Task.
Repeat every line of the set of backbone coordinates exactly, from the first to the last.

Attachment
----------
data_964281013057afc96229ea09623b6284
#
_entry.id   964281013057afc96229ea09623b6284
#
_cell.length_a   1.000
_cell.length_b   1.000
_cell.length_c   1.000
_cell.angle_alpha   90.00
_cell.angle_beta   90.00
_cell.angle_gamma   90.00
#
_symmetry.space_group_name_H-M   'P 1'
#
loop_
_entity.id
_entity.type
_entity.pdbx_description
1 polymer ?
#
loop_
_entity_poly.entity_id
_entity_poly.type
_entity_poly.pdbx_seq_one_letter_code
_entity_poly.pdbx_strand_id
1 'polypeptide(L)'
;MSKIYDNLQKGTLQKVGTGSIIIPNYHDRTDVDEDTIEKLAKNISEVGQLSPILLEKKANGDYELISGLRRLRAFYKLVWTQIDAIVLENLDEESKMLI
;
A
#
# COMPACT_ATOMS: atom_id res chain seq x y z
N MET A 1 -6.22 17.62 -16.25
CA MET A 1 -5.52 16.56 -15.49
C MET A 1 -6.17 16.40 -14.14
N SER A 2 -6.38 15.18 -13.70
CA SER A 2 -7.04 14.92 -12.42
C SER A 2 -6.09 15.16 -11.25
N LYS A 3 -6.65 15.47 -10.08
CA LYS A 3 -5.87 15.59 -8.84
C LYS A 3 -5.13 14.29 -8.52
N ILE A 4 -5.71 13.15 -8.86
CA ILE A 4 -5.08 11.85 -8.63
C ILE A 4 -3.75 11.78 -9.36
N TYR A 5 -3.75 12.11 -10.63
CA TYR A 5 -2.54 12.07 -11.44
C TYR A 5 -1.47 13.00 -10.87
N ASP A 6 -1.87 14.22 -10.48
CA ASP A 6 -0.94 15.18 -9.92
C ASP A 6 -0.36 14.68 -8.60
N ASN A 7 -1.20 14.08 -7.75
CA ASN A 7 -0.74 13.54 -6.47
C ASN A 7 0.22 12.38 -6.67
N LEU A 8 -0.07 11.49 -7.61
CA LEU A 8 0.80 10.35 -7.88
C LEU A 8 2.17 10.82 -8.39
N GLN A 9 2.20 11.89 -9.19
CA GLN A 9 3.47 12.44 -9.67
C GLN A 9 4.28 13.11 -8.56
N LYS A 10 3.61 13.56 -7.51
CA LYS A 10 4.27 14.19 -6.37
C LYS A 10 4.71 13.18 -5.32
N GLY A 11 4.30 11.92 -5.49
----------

data_964281013057afc96229ea09623b6284
#
_entry.id   964281013057afc96229ea09623b6284
#
_cell.length_a   1.000
_cell.length_b   1.000
_cell.length_c   1.000
_cell.angle_alpha   90.00
_cell.angle_beta   90.00
_cell.angle_gamma   90.00
#
_symmetry.space_group_name_H-M   'P 1'
#
loop_
_entity.id
_entity.type
_entity.pdbx_description
1 polymer ?
#
loop_
_entity_poly.entity_id
_entity_poly.type
_entity_poly.pdbx_seq_one_letter_code
_entity_poly.pdbx_strand_id
1 'polypeptide(L)'
;MSKIYDNLQKGTLQKVGTGSIIIPNYHDRTDVDEDTIEKLAKNISEVGQLSPILLEKKANGDYELISGLRRLRAFYKLVWTQIDAIVLENLDEESKMLI
;
A
#
# COMPACT_ATOMS: atom_id res chain seq x y z
N MET A 1 -6.22 17.62 -16.25
CA MET A 1 -5.52 16.56 -15.49
C MET A 1 -6.17 16.40 -14.14
N SER A 2 -6.38 15.18 -13.70
CA SER A 2 -7.04 14.92 -12.42
C SER A 2 -6.09 15.16 -11.25
N LYS A 3 -6.65 15.47 -10.08
CA LYS A 3 -5.87 15.59 -8.84
C LYS A 3 -5.13 14.29 -8.52
N ILE A 4 -5.71 13.15 -8.86
CA ILE A 4 -5.08 11.85 -8.63
C ILE A 4 -3.75 11.78 -9.36
N TYR A 5 -3.75 12.11 -10.63
CA TYR A 5 -2.54 12.07 -11.44
C TYR A 5 -1.47 13.00 -10.87
N ASP A 6 -1.87 14.22 -10.48
CA ASP A 6 -0.94 15.18 -9.92
C ASP A 6 -0.36 14.68 -8.60
N ASN A 7 -1.20 14.08 -7.75
CA ASN A 7 -0.74 13.54 -6.47
C ASN A 7 0.22 12.38 -6.67
N LEU A 8 -0.07 11.49 -7.61
CA LEU A 8 0.80 10.35 -7.88
C LEU A 8 2.17 10.82 -8.39
N GLN A 9 2.20 11.89 -9.19
CA GLN A 9 3.47 12.44 -9.67
C GLN A 9 4.28 13.11 -8.56
N LYS A 10 3.61 13.56 -7.51
CA LYS A 10 4.27 14.19 -6.37
C LYS A 10 4.71 13.18 -5.32
N GLY A 11 4.30 11.92 -5.49